The Castle Inn at Chiddingstone – perfect to end up in at the end of that walk – reopened in April 2017. It’s in a fantastic 15th-century building, has friendly bar staff, an excellent kitchen and serves top-notch ale by local brewery Larkins, a great rival for similarly excellent Westerham Brewery. It’s the sister pub of Bough Beech’s large Wheatsheaf, also with great food and beer garden.
Around Penshurst the Bottle House Inn and Spotted Dog both have big reputations but neither is very close to the walk unfortunately. Likewise the excellent Rock Inn at Chiddingstone Hoath, a pub in which one or two walkers on the Hever walk have found themselves having overshot at Point 3 (Hill Hoath) (see blog post below for further details)!
Do look out for those local brewers like Larkins, particularly around Chiddingstone, Penshurst and Hever; and Westerham, around Downe, Biggin Hill, Ide Hill etc.
Sadly, there have been quite a few pub closures too. Of them, the Fox and Hounds at Romney St is much missed by walkers.
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My picks of pubs and cafes (most now open but check website first)
- Walk 1: Queen’s Head. The Teashop. Also in the village is the George and Dragon.
- Walk 2: Ye Olde George and The Crown (also Two Brewers and The Kings’ Arms – very good too). But currently usually open and well organised for the coronavirus crisis is the lovely Mount Vineyard with loads of outdoor seating… but you’ll need a smart phone to order.
- Walk 3: Eynsford – The Plough and The Malt Shovel, plus the Riverside Tearoom. Shoreham – Ye Olde George and The Crown.
- Walk 4: The Cock Inn and the Ide Hill Community Shop, which is on the road towards Sevenoaks (take care, no pavement) with a stunning view over the Weald.
- Walk 5: Best placed on the walk is Ye Olde George in Shoreham (and the King’s Arms, on the other side of the river bridge); also The Woodman and The Bull in Otford.
- Walk 6: White Rock Inn in Underiver and The Chaser Inn in Shipbourne. Also National Trust cafe at Ightham Mote
- Walk 7: The Chaser Inn in Shipbourne. Also National Trust cafe at Ightham Mote. (White Rock Inn in Underiver is a mile south of the One Tree Hill car park, but off the walk)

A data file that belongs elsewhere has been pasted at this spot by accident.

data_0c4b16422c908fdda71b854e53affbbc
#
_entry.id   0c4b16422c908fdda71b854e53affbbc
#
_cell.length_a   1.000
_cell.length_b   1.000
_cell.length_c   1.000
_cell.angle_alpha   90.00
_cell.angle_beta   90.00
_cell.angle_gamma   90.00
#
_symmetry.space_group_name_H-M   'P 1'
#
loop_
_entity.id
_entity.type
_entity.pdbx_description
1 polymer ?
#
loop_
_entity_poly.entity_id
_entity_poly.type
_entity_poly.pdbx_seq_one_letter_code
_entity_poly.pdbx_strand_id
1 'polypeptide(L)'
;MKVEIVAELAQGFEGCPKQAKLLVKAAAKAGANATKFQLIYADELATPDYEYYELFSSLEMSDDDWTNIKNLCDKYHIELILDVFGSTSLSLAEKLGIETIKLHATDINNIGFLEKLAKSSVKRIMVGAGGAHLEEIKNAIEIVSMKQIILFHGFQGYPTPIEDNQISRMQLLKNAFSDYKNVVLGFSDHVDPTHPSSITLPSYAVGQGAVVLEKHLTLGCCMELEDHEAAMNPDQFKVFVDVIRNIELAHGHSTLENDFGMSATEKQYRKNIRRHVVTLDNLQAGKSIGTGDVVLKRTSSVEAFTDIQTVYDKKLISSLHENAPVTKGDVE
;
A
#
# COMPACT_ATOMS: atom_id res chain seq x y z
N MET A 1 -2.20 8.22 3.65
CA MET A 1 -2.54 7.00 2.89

- Walk 8: Ye Olde George in Shoreham (and the King’s Arms, on the other side of the river bridge); also The Woodman and The Bull in Otford.
- Walk 9: King Henry VIII at Hever opposite the castle entrance. The Castle Inn is just off the walk (walk half a mile to Chiddingstone from Hill Hoath) a third of the way round the walk
- Walk 10: The Castle Inn, Chiddingstone. Best cafe is the Fir Tree House tea rooms just off the walk at Penshurst (turn right instead of left at Point 6, 2oo yrds). Also cafe at entrance of Penshurst Place, a little further to walk (third of a mile from Point 6)
- Walk 11: No pub on the route but an excellent National Trust cafe at Knole House. The Bucks Head, Godden Green, is close to the route though – you just have to dip out of the park at Point 4 – obvious when you’re there
- Walk 12: As per walk 3
- Walk 13: Daylight Inn, Petts Wood, several cafes too. Lots of pubs at Chislehurst but not on route. Closest to Chislehurst station is the Bickley. A little further away is the lovely Ramblers’ Rest and Imperial Arms.
- Walk 14: As per walk 2
- Walk 15: Any of the Westerham pubs
- Walk 16: Ye Olde George and Mount Vineyard, Shoreham
- Walk 17: None on the walk, so Cock Inn, Ide Hill or the outstanding The Wheatsheaf, Bough Beech hamlet – excellent food and beer in a late medieval building.
- Walk 18: The King’s Head, Two Brewers or The Crown, Shoreham
- Walk 19: Ye Olde George, Mount Vineyard, Shoreham
- Walk 20: Queen’s Head, Downe
- Walk 21: Westerham pubs
- Walk 22: No pub en route now the Padwell Arms shut in Stone street. So, The Chaser Inn, Shipbourne, The Plough, Ivy Hatch, or White Rock Inn, Underriver, the best bet… let’s hope it reopens soon.
- Walk 23: Mount Vineyard, The Crown, King’s Head all Shoreham
- Walk 24: The Three Horseshoes is right where the walk starts in Knockholt Pound; nice village pub.
- Walk 25: The Blacksmith’s Arms in its 17th century building, with great beer garden, is very close to the start/end of the Cudham walk.
- Walk 26: White Rock Inn, Underriver
Map of the walks